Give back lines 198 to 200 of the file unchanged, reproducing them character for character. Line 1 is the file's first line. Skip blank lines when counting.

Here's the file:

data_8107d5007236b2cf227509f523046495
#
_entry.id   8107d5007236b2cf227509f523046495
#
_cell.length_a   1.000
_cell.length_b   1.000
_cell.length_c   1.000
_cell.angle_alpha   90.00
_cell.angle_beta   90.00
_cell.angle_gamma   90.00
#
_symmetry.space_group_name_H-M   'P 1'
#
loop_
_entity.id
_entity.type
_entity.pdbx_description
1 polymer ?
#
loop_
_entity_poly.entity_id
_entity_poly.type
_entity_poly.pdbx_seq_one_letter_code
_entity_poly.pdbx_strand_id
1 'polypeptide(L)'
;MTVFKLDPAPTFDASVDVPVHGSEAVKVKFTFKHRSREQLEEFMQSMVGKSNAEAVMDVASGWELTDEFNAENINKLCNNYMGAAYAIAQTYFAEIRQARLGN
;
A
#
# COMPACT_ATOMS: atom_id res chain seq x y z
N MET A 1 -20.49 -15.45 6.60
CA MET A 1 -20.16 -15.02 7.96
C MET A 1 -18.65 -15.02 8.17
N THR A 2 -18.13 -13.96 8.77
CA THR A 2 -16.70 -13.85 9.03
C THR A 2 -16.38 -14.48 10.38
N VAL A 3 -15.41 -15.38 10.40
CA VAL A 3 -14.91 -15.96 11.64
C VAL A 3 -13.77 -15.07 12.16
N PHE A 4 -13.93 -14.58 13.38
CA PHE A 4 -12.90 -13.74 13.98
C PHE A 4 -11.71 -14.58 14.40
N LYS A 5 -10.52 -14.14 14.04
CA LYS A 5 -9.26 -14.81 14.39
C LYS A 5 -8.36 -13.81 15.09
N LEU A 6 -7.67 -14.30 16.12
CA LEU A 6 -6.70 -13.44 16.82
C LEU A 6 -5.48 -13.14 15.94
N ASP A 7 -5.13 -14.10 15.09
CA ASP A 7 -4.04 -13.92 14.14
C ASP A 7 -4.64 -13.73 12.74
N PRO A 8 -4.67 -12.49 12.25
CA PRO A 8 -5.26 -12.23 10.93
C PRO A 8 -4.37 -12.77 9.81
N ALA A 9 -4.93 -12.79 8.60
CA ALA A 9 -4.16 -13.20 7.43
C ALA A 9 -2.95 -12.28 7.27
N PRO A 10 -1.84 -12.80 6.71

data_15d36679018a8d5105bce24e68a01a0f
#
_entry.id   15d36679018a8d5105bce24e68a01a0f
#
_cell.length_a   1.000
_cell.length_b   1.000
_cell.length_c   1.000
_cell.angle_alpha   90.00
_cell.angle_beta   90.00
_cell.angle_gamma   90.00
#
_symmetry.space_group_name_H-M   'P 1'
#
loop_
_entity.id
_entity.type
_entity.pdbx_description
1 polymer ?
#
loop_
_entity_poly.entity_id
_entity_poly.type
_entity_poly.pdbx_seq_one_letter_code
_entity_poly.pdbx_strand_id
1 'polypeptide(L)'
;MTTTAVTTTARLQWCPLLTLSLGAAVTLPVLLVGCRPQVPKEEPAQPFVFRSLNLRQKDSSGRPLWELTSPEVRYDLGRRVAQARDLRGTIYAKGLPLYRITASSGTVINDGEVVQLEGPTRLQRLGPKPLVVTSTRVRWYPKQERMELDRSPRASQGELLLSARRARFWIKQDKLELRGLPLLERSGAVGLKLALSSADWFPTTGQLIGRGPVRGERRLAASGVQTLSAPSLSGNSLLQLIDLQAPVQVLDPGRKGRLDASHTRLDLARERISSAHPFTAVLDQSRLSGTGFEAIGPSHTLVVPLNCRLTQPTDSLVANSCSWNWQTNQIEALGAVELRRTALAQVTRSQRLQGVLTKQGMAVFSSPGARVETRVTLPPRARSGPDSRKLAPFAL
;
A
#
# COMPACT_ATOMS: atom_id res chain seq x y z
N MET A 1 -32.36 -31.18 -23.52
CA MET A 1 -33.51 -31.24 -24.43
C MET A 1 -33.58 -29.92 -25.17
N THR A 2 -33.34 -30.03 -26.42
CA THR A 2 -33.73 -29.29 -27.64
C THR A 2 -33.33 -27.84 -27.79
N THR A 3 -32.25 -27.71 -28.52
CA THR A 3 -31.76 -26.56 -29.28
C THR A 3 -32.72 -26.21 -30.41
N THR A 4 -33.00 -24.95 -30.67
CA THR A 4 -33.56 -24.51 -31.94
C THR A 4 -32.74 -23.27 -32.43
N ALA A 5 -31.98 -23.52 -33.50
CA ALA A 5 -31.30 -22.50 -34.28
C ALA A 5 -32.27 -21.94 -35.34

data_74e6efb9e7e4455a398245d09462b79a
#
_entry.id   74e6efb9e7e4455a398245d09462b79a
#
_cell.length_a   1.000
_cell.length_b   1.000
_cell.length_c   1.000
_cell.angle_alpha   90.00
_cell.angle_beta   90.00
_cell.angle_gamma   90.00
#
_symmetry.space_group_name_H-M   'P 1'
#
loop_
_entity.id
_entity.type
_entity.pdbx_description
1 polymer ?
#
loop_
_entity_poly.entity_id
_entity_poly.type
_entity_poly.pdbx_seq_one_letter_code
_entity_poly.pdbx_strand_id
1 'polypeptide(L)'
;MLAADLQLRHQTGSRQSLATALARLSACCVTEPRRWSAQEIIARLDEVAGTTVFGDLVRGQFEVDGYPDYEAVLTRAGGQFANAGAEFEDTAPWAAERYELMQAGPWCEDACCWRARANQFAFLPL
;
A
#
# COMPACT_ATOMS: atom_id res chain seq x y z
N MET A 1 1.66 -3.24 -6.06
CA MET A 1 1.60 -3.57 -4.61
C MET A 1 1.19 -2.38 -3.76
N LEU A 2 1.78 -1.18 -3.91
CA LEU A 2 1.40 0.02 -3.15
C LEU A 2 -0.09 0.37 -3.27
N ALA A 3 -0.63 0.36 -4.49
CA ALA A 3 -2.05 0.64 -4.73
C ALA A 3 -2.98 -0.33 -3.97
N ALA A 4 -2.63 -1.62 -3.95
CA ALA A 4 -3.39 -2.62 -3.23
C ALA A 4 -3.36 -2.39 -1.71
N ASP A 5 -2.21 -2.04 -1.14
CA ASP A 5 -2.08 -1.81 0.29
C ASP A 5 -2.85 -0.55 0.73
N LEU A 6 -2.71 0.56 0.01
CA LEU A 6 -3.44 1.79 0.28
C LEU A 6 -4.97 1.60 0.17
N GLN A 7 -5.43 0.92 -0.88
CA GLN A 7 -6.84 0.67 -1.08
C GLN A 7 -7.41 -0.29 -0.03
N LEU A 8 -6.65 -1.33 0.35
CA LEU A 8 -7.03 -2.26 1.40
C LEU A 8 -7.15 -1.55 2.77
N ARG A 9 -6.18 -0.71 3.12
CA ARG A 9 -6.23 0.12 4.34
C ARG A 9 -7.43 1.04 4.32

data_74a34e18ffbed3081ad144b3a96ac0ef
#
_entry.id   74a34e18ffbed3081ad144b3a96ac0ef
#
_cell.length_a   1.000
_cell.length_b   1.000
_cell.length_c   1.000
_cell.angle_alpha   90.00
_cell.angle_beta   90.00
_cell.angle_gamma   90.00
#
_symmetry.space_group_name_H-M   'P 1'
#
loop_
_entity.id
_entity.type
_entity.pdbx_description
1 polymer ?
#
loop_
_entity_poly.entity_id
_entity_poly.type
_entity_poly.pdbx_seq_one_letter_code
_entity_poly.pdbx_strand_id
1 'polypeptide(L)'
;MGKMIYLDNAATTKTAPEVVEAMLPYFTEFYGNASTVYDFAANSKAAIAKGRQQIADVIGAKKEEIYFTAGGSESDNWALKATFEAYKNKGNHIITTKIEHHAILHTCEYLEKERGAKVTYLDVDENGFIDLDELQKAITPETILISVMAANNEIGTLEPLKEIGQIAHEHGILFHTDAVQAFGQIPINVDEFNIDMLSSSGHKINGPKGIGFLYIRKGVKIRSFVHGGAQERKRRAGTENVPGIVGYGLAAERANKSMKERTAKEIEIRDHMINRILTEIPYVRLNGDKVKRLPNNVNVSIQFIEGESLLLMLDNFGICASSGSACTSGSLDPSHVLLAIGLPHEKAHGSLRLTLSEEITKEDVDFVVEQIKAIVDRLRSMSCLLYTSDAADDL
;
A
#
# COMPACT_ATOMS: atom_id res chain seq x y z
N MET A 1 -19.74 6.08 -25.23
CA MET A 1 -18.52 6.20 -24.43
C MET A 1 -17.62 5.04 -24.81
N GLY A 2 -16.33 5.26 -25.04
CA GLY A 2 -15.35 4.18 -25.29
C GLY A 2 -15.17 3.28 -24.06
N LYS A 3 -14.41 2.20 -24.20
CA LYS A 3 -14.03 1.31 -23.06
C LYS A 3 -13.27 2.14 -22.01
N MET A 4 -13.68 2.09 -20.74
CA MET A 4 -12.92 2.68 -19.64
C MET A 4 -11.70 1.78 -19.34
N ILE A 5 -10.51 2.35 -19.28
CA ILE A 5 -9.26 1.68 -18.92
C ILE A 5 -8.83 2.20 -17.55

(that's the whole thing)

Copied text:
CA LYS A 3 -14.03 1.31 -23.06
C LYS A 3 -13.27 2.14 -22.01
N MET A 4 -13.68 2.09 -20.74